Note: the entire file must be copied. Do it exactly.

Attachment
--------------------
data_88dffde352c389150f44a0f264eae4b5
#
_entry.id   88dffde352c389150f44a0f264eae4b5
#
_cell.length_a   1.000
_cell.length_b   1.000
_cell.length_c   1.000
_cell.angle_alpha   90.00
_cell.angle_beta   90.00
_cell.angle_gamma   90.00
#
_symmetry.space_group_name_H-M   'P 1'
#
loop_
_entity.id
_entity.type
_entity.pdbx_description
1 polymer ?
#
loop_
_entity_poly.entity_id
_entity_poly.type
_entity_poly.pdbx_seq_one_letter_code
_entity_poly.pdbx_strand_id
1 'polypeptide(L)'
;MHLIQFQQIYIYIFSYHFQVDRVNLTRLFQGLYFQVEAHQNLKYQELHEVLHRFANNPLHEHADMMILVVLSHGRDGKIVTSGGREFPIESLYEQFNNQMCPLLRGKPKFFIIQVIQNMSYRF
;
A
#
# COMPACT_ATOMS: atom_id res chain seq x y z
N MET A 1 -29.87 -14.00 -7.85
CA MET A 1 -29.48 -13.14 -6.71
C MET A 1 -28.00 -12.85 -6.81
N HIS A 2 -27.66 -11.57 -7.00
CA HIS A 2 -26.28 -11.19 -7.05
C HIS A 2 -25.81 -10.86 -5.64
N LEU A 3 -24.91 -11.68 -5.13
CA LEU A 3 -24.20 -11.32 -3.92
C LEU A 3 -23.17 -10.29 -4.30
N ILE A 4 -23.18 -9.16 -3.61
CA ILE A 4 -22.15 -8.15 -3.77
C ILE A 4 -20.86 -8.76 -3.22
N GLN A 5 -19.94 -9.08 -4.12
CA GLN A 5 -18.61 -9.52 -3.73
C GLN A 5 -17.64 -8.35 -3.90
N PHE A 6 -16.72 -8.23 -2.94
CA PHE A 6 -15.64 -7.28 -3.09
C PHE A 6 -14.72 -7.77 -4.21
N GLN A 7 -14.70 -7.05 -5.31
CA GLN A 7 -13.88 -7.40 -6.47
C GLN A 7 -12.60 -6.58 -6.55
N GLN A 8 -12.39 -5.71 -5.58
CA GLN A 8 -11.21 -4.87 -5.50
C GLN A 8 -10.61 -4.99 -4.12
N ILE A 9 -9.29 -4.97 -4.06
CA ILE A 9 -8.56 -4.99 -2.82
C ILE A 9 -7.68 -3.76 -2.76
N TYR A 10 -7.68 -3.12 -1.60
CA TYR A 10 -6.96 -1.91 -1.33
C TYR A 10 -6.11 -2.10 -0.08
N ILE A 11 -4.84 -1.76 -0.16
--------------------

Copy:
data_88dffde352c389150f44a0f264eae4b5
#
_entry.id   88dffde352c389150f44a0f264eae4b5
#
_cell.length_a   1.000
_cell.length_b   1.000
_cell.length_c   1.000
_cell.angle_alpha   90.00
_cell.angle_beta   90.00
_cell.angle_gamma   90.00
#
_symmetry.space_group_name_H-M   'P 1'
#
loop_
_entity.id
_entity.type
_entity.pdbx_description
1 polymer ?
#
loop_
_entity_poly.entity_id
_entity_poly.type
_entity_poly.pdbx_seq_one_letter_code
_entity_poly.pdbx_strand_id
1 'polypeptide(L)'
;MHLIQFQQIYIYIFSYHFQVDRVNLTRLFQGLYFQVEAHQNLKYQELHEVLHRFANNPLHEHADMMILVVLSHGRDGKIVTSGGREFPIESLYEQFNNQMCPLLRGKPKFFIIQVIQNMSYRF
;
A
#
# COMPACT_ATOMS: atom_id res chain seq x y z
N MET A 1 -29.87 -14.00 -7.85
CA MET A 1 -29.48 -13.14 -6.71
C MET A 1 -28.00 -12.85 -6.81
N HIS A 2 -27.66 -11.57 -7.00
CA HIS A 2 -26.28 -11.19 -7.05
C HIS A 2 -25.81 -10.86 -5.64
N LEU A 3 -24.91 -11.68 -5.13
CA LEU A 3 -24.20 -11.32 -3.92
C LEU A 3 -23.17 -10.29 -4.30
N ILE A 4 -23.18 -9.16 -3.61
CA ILE A 4 -22.15 -8.15 -3.77
C ILE A 4 -20.86 -8.76 -3.22
N GLN A 5 -19.94 -9.08 -4.12
CA GLN A 5 -18.61 -9.52 -3.73
C GLN A 5 -17.64 -8.35 -3.90
N PHE A 6 -16.72 -8.23 -2.94
CA PHE A 6 -15.64 -7.28 -3.09
C PHE A 6 -14.72 -7.77 -4.21
N GLN A 7 -14.70 -7.05 -5.31
CA GLN A 7 -13.88 -7.40 -6.47
C GLN A 7 -12.60 -6.58 -6.55
N GLN A 8 -12.39 -5.71 -5.58
CA GLN A 8 -11.21 -4.87 -5.50
C GLN A 8 -10.61 -4.99 -4.12
N ILE A 9 -9.29 -4.97 -4.06
CA ILE A 9 -8.56 -4.99 -2.82
C ILE A 9 -7.68 -3.76 -2.76
N TYR A 10 -7.68 -3.12 -1.60
CA TYR A 10 -6.96 -1.91 -1.33
C TYR A 10 -6.11 -2.10 -0.08
N ILE A 11 -4.84 -1.76 -0.16